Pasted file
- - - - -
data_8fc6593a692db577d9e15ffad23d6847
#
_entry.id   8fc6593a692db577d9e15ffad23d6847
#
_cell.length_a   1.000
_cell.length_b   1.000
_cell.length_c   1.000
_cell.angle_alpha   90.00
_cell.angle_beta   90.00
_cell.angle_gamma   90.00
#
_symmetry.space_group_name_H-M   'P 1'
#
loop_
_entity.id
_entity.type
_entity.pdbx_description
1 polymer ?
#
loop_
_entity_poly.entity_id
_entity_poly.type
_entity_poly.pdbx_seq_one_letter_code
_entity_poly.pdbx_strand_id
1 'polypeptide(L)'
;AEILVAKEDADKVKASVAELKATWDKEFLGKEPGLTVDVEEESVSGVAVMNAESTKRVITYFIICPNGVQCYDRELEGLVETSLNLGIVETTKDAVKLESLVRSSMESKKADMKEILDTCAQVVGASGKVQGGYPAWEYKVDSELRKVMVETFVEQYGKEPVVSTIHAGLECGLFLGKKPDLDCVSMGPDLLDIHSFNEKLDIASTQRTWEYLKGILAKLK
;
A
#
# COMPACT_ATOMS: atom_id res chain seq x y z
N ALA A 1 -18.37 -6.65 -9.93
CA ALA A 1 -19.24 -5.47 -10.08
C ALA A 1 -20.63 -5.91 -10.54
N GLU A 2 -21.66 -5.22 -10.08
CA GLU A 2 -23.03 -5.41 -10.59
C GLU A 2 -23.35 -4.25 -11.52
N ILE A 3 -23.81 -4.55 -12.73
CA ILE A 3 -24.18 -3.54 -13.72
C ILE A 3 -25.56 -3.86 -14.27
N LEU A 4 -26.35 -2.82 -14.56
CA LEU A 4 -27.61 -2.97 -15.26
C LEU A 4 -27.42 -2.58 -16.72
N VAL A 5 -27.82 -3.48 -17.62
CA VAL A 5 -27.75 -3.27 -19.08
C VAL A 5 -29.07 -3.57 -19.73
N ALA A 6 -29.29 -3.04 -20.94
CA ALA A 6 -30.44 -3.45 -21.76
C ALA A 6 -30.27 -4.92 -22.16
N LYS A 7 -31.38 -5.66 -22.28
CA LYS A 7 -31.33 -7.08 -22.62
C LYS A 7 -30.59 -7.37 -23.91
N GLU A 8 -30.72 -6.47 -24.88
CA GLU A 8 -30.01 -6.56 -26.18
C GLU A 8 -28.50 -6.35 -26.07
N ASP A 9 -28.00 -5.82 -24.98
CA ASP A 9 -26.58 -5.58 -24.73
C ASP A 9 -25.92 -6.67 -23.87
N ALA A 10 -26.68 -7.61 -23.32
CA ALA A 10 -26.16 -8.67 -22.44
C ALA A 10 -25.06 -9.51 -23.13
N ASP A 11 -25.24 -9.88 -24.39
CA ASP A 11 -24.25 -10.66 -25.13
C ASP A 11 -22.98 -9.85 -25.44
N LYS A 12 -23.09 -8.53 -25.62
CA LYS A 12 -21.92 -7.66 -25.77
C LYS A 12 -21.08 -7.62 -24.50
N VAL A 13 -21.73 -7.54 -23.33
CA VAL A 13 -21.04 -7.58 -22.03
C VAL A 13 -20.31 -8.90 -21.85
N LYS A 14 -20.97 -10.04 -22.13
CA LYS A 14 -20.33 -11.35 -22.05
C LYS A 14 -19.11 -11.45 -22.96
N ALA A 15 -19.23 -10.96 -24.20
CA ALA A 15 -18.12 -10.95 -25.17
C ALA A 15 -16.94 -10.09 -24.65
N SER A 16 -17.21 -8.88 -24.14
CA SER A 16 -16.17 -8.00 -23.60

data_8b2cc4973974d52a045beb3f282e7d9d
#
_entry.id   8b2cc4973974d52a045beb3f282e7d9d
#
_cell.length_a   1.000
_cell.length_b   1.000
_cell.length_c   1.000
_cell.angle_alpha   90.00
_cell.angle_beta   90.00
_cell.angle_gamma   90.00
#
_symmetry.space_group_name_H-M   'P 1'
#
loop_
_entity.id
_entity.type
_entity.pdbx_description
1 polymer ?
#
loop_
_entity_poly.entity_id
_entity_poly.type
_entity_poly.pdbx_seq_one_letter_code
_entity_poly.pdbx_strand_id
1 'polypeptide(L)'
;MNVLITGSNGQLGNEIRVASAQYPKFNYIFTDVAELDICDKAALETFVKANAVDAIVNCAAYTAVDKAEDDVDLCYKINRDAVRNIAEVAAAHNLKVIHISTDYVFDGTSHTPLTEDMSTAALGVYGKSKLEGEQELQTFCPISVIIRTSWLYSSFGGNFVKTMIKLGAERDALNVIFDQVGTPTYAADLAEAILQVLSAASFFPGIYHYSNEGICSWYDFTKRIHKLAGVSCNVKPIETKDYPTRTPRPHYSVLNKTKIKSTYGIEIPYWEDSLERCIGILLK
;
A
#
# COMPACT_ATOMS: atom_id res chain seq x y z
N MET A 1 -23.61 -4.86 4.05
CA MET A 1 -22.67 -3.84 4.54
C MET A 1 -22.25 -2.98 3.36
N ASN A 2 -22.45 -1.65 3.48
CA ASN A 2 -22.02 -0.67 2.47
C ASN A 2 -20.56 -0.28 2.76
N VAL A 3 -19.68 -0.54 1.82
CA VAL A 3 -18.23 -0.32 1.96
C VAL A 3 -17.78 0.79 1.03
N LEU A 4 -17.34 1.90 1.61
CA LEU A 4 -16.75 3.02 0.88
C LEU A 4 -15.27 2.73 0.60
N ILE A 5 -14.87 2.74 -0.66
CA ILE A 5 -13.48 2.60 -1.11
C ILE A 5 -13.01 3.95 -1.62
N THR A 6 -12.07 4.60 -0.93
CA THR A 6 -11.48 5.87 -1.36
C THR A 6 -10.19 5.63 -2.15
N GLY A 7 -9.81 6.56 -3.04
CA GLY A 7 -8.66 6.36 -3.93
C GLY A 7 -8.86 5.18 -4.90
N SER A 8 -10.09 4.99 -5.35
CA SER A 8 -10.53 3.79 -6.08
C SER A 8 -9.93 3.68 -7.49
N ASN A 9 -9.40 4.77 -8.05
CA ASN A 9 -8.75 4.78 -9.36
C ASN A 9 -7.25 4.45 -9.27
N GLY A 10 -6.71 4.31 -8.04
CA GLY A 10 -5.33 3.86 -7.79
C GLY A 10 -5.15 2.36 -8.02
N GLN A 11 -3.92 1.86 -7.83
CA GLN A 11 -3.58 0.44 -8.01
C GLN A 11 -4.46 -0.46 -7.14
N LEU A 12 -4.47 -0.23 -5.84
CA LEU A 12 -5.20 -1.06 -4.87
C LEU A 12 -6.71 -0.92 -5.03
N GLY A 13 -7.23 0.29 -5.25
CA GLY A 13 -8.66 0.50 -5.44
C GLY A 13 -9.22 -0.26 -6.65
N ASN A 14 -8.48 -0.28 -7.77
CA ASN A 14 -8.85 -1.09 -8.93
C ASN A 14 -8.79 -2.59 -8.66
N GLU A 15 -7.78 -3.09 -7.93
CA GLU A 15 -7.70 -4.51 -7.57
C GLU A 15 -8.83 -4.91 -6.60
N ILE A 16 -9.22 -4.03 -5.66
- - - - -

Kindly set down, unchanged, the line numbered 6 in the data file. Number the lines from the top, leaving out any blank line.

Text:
_cell.length_b   1.000